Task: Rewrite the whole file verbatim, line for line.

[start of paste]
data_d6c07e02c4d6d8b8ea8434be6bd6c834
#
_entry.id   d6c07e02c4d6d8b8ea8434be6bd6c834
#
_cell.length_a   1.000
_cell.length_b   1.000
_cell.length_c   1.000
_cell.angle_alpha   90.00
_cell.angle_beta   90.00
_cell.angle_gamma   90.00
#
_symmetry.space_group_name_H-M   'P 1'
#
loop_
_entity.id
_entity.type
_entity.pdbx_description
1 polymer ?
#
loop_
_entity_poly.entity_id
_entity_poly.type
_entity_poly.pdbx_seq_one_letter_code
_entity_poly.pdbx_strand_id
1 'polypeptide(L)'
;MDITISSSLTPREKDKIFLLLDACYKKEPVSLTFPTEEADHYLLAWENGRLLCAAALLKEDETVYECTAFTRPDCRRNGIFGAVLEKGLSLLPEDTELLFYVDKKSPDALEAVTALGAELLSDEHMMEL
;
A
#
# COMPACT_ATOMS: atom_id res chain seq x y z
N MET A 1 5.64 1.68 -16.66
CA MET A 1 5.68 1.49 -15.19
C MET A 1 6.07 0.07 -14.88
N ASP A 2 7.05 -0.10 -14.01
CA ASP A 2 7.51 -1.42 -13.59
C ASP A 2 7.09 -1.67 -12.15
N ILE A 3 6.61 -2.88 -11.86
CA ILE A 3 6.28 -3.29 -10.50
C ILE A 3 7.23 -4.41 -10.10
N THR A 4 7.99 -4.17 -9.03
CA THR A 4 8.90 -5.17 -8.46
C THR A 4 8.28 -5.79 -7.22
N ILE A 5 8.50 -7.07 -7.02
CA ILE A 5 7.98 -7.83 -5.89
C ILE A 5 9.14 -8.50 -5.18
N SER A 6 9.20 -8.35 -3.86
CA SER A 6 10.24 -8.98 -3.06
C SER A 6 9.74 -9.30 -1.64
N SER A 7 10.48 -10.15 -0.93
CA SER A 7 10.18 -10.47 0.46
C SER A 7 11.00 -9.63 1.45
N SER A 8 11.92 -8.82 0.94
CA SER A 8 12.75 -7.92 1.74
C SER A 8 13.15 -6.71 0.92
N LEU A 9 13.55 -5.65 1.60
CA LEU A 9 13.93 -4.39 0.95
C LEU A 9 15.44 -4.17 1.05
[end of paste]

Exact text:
data_d6c07e02c4d6d8b8ea8434be6bd6c834
#
_entry.id   d6c07e02c4d6d8b8ea8434be6bd6c834
#
_cell.length_a   1.000
_cell.length_b   1.000
_cell.length_c   1.000
_cell.angle_alpha   90.00
_cell.angle_beta   90.00
_cell.angle_gamma   90.00
#
_symmetry.space_group_name_H-M   'P 1'
#
loop_
_entity.id
_entity.type
_entity.pdbx_description
1 polymer ?
#
loop_
_entity_poly.entity_id
_entity_poly.type
_entity_poly.pdbx_seq_one_letter_code
_entity_poly.pdbx_strand_id
1 'polypeptide(L)'
;MDITISSSLTPREKDKIFLLLDACYKKEPVSLTFPTEEADHYLLAWENGRLLCAAALLKEDETVYECTAFTRPDCRRNGIFGAVLEKGLSLLPEDTELLFYVDKKSPDALEAVTALGAELLSDEHMMEL
;
A
#
# COMPACT_ATOMS: atom_id res chain seq x y z
N MET A 1 5.64 1.68 -16.66
CA MET A 1 5.68 1.49 -15.19
C MET A 1 6.07 0.07 -14.88
N ASP A 2 7.05 -0.10 -14.01
CA ASP A 2 7.51 -1.42 -13.59
C ASP A 2 7.09 -1.67 -12.15
N ILE A 3 6.61 -2.88 -11.86
CA ILE A 3 6.28 -3.29 -10.50
C ILE A 3 7.23 -4.41 -10.10
N THR A 4 7.99 -4.17 -9.03
CA THR A 4 8.90 -5.17 -8.46
C THR A 4 8.28 -5.79 -7.22
N ILE A 5 8.50 -7.07 -7.02
CA ILE A 5 7.98 -7.83 -5.89
C ILE A 5 9.14 -8.50 -5.18
N SER A 6 9.20 -8.35 -3.86
CA SER A 6 10.24 -8.98 -3.06
C SER A 6 9.74 -9.30 -1.64
N SER A 7 10.48 -10.15 -0.93
CA SER A 7 10.18 -10.47 0.46
C SER A 7 11.00 -9.63 1.45
N SER A 8 11.92 -8.82 0.94
CA SER A 8 12.75 -7.92 1.74
C SER A 8 13.15 -6.71 0.92
N LEU A 9 13.55 -5.65 1.60
CA LEU A 9 13.93 -4.39 0.95
C LEU A 9 15.44 -4.17 1.05